Morgan Stanley: The Grinch Could Ruin Christmas for Most Retailers

Consumers may have extra money, but they're not spending it.

The Grinch that stole Christmas

The Grinch that stole Christmas

Photographer: Bill Greenblatt/Liaison

Morgan Stanley analysts aren't predicting a lot of cheer for retailers this holiday season. 

The bank sees holiday sales growth slowing this year despite an increase in the financial health of many consumers, according to analysts led by Kimberly Greenberger. In a note titled "The grinch could steal Christmas," they argue that while consumers will have plenty of extra pocket money this season, that won't necessarily translate into extra spending.

We expect record levels of liquidity funded by income versus debt, along with further strengthening driven by additional energy savings, home price appreciation as well as the improved buying power of the dollar to continue to support consumer fundamentals. However, consistent with the strong though slowing pace of job gains as well as a rise in stock market volatility, we expect lower rates of spending growth in the fourth quarter.

In fact, the bank thinks we'll likely see 1.2 percent growth in comparative sales this year, down from 2.8 percent the previous year.

The analysts highlight three key reasons retailers might be getting coal in their collective stockings.

The first is that consumers just haven't been spending much on apparel, bar sportswear. The second is that year-over-year comparisons are particularly tough for sales and gross margins in the fourth quarter, and the third is that expectations of a particularly warm winter this year could help to limit seasonal sales.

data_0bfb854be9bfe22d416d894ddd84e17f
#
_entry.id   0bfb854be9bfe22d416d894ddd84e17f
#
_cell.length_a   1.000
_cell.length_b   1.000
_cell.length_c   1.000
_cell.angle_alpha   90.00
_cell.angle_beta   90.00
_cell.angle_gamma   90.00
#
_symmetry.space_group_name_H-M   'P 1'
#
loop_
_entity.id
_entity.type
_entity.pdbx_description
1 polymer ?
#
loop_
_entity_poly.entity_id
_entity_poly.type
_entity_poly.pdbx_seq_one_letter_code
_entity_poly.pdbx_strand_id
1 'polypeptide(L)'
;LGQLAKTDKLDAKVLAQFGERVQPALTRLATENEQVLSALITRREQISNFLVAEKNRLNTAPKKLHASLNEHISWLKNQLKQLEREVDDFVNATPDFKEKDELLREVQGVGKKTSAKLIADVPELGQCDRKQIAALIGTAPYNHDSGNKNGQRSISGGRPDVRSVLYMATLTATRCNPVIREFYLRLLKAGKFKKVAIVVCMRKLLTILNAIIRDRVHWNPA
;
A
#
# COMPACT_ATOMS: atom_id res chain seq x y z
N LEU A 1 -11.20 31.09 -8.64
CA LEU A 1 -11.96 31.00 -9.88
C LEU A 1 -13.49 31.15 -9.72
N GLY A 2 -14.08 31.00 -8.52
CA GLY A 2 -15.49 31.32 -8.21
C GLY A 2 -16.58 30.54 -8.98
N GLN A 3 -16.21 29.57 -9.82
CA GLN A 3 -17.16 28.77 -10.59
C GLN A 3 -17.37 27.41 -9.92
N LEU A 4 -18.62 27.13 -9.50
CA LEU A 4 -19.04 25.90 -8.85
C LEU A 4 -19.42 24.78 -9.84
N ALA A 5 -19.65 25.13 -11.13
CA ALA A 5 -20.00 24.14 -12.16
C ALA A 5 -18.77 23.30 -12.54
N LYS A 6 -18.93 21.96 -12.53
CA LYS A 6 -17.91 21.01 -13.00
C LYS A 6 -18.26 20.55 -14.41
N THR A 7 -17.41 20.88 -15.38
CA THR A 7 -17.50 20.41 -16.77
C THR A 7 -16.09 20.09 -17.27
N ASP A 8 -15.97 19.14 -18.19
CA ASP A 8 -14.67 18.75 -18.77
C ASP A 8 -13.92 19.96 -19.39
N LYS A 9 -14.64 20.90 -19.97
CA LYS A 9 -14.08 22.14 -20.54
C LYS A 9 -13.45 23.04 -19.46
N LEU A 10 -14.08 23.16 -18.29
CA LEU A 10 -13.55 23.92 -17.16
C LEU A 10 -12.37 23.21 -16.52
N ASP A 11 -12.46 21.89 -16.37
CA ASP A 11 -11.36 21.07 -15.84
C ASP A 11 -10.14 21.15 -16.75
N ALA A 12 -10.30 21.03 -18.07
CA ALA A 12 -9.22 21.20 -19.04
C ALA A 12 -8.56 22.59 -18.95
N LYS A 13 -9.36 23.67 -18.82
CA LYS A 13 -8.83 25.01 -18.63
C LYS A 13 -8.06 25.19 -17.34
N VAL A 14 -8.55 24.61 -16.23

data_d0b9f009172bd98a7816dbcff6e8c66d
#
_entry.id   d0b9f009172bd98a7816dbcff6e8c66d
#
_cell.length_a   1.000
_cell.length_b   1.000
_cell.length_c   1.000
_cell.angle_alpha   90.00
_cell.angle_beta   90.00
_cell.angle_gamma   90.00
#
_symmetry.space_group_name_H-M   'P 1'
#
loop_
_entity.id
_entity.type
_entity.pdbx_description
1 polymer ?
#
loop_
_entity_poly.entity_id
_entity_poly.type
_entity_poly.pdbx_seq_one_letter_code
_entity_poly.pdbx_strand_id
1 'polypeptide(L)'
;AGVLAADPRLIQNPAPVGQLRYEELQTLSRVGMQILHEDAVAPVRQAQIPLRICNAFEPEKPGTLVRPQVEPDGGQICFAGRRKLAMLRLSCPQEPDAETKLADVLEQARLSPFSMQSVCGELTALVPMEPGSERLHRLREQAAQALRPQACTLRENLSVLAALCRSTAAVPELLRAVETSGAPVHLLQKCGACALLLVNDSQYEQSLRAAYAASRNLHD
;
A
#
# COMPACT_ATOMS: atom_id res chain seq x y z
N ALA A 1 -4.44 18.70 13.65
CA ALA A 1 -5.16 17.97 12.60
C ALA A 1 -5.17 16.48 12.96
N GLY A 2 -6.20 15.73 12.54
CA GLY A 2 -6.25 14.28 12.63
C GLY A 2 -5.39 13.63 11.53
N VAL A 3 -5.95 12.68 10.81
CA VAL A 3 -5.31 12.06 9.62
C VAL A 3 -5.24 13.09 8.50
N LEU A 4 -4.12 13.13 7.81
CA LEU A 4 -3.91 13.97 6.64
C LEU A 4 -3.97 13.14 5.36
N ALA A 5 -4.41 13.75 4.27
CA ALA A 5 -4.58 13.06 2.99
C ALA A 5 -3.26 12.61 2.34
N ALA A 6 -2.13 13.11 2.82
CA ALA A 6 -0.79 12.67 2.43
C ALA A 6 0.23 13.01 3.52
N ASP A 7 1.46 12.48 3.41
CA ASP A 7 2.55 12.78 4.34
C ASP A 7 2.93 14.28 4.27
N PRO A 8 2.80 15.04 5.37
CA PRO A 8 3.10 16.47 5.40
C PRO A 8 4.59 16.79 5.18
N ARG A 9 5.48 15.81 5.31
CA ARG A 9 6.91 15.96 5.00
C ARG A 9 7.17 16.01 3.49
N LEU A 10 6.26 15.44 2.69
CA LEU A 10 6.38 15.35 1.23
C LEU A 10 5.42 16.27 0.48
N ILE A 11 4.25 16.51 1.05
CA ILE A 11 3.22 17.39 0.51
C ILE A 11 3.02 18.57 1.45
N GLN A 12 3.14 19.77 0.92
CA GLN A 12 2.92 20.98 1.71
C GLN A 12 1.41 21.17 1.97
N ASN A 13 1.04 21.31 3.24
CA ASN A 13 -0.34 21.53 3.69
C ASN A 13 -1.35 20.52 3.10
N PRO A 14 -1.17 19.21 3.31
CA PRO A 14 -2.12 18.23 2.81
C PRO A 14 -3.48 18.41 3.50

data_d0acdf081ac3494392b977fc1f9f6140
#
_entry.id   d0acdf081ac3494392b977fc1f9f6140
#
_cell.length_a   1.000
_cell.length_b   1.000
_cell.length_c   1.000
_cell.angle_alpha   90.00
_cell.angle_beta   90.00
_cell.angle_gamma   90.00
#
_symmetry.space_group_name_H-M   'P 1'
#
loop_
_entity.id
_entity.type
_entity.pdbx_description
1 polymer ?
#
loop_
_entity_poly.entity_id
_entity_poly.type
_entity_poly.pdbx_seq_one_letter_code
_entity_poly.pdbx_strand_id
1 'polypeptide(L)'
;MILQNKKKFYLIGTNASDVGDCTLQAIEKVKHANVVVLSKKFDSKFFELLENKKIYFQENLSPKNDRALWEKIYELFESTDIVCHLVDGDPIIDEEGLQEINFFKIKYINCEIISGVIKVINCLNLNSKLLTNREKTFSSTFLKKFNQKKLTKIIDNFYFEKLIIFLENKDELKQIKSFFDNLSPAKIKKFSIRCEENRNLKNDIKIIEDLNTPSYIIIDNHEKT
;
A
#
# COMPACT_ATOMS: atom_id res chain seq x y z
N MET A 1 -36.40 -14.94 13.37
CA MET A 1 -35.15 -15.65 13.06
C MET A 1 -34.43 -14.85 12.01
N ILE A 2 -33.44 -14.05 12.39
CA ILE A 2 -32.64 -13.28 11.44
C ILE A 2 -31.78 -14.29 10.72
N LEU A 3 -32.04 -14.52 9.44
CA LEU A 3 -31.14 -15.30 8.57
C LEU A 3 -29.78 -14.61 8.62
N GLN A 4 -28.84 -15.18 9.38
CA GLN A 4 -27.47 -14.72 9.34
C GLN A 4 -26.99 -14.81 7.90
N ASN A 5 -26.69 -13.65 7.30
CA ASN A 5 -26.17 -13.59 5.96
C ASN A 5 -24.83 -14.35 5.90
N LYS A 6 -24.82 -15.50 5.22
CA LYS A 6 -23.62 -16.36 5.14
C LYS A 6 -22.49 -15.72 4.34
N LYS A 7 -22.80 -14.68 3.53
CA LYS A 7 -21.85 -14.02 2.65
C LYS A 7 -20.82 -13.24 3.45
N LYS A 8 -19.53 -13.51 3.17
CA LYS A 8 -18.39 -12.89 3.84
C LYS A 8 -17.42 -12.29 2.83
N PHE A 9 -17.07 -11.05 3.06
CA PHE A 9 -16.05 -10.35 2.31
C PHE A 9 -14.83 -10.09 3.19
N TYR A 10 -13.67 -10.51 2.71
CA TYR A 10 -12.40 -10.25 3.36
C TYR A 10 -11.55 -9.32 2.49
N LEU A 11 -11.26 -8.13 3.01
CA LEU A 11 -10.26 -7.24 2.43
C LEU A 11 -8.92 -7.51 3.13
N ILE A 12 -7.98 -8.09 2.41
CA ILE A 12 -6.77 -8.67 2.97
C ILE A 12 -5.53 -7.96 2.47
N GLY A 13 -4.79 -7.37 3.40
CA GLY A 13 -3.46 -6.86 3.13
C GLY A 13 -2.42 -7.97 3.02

Here's a look at the tough comparisons Morgan Stanley is talking about: 

Despite the headwinds, there are five companies Morgan Stanley thinks could be pleasantly surprised. 

L Brands: "Superior execution and continued momentum at both [Victoria's Secret] and [Bath and Body Works] give us confidence in L Brands' ability to sustain consistent, strong comp momentum through the Holiday season, when LB typically earns 50-55 percent of annual income."

Lululemon Athletica: "We expect LULU's sector best top-line momentum to continue this holiday, as we forecast +5 percent/+12 percent comp and sales growth. Several factors support our conviction in LULU, namely: (1) incremental design initiatives, including the pant wall and tank wall relaunch, helping add newness and expanding the product assortment."

Ross Stores: "Over the past five Holiday periods ROST has delivered solid earnings results, leading to an average share price increase of circa 1.2 percent following fourth quarter 2010 to fourth quarter 2014 earnings."

Nike: "Key factors driving Nike should be reconfirmed during the holiday season. Strong futures growth acceleration (17 percent from 13 percent), particularly in North America (15 percent from 13 percent), underscores the brand's momentum in wholesale."

Best Buy: "[T]here are numerous product drivers to help BBY this holiday season, including 4K TVs, mobile phones, appliances, and wearables."

 The good news in all of this for the consumer? Expect those holiday promotions to continue. 

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